Stop hating Valentine’s Day

By Katie McKenna

Wikimedia Commons
Wikimedia Commons

Whether you are celebrating with that “special someone” (whatever that actually means), throwing your annual anti-Valentine’s Day party or sitting in front of your TV eating chocolates, Valentine’s Day is an undeniably apparent holiday that appears, again and again, every year on that usual Feb. 14. We’re forced to address it because it’s there on our calendars, in the candy aisle and on TV. But what if we don’t know how to address the holiday?

What are you even supposed to do on Valentine’s Day? Go to dinner with your “special someone”? And if you don’t have one, you’re inclined to feel a bit awkward and uncomfortable, which makes you angry at every happy, special-someone-dinner-having-couple out there, because you aren’t them and that isn’t fair.

The problem is the expectation for it to be fair in the first place. But in my experience, romance, if anything, is not fair. “All’s fair in love and war”? Sorry, Francis Edward Smedley, but I don’t think so. But is this unfairness any cause to be angry? Many say yes, but I don’t.

If you choose to hate Valentine’s Day you’re only submitting yourself to the idea that without a significant other, you are, well, insignificant. Could anything be further from the truth?

Here are the things I like about Valentine’s Day: celebrating love! What could be better? Here are the things I don’t like about Valentine’s Day: all of the preconceived notions that come with it, all of the things we think we are “supposed” to do and if we don’t do these things, then we simply must not be loved, and are therefore not all that worthwhile.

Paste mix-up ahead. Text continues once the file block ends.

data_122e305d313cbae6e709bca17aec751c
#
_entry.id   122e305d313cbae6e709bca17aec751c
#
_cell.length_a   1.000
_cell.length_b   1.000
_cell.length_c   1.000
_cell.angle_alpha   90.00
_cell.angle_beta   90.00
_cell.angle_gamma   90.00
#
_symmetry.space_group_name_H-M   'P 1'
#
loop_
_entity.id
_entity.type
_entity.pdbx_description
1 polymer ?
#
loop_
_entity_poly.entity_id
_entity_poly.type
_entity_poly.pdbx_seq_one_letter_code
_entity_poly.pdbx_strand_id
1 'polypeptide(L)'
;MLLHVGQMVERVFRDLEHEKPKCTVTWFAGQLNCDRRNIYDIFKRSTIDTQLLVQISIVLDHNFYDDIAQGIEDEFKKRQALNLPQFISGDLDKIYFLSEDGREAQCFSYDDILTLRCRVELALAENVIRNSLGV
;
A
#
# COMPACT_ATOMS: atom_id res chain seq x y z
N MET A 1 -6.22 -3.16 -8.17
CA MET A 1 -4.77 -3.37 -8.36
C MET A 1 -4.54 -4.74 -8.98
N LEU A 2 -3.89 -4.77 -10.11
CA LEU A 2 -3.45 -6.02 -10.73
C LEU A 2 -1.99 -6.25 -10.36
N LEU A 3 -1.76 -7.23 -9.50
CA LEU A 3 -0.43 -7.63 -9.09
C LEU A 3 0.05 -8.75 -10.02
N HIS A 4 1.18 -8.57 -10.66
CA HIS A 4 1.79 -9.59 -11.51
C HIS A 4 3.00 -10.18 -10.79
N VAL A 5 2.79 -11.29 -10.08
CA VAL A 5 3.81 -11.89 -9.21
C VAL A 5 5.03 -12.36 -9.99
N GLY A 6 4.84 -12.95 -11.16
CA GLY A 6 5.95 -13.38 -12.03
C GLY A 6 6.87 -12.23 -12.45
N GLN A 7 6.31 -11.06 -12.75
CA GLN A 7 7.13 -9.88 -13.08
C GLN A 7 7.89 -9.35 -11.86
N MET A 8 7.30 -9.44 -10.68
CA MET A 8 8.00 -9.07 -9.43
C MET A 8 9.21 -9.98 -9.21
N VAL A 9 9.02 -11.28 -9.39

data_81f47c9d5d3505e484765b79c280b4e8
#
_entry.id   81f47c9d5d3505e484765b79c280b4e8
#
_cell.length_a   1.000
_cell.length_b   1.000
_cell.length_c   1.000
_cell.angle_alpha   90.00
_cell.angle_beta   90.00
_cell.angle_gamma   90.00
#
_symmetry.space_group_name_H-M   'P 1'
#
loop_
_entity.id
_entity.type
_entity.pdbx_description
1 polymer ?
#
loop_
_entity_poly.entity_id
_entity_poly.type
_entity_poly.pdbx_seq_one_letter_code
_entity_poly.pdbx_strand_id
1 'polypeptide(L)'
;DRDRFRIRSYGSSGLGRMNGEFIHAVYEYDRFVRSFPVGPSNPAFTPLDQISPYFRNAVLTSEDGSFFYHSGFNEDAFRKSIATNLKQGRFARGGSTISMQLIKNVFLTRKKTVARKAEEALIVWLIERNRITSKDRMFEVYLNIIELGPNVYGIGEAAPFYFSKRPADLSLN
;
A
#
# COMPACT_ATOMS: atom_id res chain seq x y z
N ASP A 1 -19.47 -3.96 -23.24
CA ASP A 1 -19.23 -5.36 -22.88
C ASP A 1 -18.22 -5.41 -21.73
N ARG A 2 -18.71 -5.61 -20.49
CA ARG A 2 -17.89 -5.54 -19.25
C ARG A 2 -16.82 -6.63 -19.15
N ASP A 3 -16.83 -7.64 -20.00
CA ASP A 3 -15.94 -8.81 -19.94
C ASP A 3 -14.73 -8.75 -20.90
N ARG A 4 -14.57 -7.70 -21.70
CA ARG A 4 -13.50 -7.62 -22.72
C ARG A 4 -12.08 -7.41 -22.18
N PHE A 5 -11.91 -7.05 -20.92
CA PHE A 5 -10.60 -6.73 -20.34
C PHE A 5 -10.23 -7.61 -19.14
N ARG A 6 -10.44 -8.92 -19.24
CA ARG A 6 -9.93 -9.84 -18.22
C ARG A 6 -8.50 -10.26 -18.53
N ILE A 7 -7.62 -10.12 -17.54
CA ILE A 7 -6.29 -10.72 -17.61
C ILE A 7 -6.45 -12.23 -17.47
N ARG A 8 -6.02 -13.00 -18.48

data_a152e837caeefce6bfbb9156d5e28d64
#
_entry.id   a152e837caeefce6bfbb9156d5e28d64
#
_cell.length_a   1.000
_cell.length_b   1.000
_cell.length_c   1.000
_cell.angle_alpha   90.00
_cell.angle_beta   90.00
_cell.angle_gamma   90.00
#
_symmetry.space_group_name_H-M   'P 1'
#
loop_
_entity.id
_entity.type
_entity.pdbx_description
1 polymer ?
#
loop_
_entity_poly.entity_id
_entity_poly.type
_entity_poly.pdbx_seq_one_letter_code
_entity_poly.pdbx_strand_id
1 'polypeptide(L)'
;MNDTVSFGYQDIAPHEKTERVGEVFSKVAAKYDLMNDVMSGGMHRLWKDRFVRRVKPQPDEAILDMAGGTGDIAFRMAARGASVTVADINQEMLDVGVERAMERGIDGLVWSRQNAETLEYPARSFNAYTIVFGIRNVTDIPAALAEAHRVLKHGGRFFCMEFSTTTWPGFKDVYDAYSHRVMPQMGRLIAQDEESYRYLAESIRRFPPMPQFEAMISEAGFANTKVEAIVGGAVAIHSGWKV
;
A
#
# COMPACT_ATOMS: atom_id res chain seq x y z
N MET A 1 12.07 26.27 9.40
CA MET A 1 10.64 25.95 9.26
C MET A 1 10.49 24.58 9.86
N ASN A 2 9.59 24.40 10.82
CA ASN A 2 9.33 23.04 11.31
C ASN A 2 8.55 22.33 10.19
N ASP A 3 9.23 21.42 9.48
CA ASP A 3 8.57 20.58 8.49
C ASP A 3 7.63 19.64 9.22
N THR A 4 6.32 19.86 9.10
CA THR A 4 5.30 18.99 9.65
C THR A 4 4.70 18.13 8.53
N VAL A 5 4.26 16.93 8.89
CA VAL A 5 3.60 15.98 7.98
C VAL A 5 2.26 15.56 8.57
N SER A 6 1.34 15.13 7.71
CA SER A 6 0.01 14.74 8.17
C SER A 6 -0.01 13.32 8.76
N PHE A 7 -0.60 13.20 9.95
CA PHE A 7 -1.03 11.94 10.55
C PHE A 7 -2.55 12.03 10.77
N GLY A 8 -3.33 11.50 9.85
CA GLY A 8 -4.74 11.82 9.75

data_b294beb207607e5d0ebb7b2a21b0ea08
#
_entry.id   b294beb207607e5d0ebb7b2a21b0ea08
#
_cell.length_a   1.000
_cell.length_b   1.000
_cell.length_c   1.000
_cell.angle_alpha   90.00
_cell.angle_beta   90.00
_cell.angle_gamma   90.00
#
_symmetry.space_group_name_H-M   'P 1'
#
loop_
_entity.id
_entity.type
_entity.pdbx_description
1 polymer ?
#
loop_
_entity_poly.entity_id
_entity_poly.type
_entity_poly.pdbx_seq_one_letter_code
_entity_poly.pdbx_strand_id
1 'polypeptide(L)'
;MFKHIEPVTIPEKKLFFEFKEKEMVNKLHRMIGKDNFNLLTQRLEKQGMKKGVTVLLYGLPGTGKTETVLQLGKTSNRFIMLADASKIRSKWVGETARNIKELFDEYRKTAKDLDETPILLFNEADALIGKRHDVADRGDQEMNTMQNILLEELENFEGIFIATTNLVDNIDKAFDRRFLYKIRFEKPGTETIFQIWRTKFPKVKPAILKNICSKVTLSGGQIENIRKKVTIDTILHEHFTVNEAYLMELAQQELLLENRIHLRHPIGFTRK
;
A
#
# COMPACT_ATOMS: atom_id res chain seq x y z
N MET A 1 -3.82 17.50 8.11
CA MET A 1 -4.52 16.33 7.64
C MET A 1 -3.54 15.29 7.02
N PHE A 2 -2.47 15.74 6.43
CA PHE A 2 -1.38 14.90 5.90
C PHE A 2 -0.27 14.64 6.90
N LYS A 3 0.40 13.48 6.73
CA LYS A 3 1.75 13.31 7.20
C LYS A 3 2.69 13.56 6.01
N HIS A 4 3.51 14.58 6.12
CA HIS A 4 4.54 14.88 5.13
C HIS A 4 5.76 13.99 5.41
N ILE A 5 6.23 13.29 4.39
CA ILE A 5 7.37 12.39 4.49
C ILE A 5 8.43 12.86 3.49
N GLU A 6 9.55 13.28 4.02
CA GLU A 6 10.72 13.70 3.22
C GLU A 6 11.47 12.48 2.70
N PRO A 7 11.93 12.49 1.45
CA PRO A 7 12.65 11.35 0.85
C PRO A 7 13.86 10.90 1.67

I’m not sure we’re doing ourselves any good by measuring our successes by whether or not we have a “special someone.” Instead, I think we should be measuring our successes by the quality of the relationships with the people we do have in our lives.

I can guarantee that half the women out there who claim they have the world’s most perfect boyfriend don’t have parents as wonderful as mine. Or maybe that “special someone” can only think to buy the generic roses, box of chocolates, while my best friend gave me Girl Scout cookies for my birthday because that’s how we met as little kids. Or perhaps you actually want the cliché gifts because you find tradition to have its own set of charms, and someone knows that, so they get you all the cliché gifts you could ever ask for. Valentine’s Day shouldn’t be about having someone. It should be about knowing someone.

There is no reason to be angry on Valentine’s Day if you have even one person in this world who loves the true and genuine you, romantically or not.  A small flirtation, though charming, can be fleeting, but to have someone who really cares about you is real and permanent.

So don’t let the Kay Jewelers commercial bring you down! Love isn’t marketable: love is big, and everyone loves a little differently because we are all our own.

Bob Dylan had to know this when he wrote, “People carry roses, make promises by the hours, my love, she laughs like the flowers, valentines can’t buy her.” An anthem that addresses his love for one girl, rather than to love as a definite, flat, black-or-white, singular emotion.

Feb. 14: the whole day really just sets up a lot of unrealistic expectations, and I have to say that I don’t like expectations. I’m of the belief that life, and love, are only authentic when they’re better than what we could ever possibly imagine.

Getting away from our expectations is the best thing that can happen, not the worst, as many people tend to believe. I always liked the way Holden Caulfield agreed with me on that: “What I mean is, lots of times you don’t know what interests you the most until you start talking about something that doesn’t interest you the most.”

Love isn’t fair, it isn’t always easy and it doesn’t really travel in a predictable or map-able direction. Don’t let your Valentine’s Day become filtered, edited, unoriginal or forced. Celebrate the love you’ve come to know well, break your expectations and laugh like the flowers.

Katie McKenna is a Collegian columnist and can be reached at [email protected]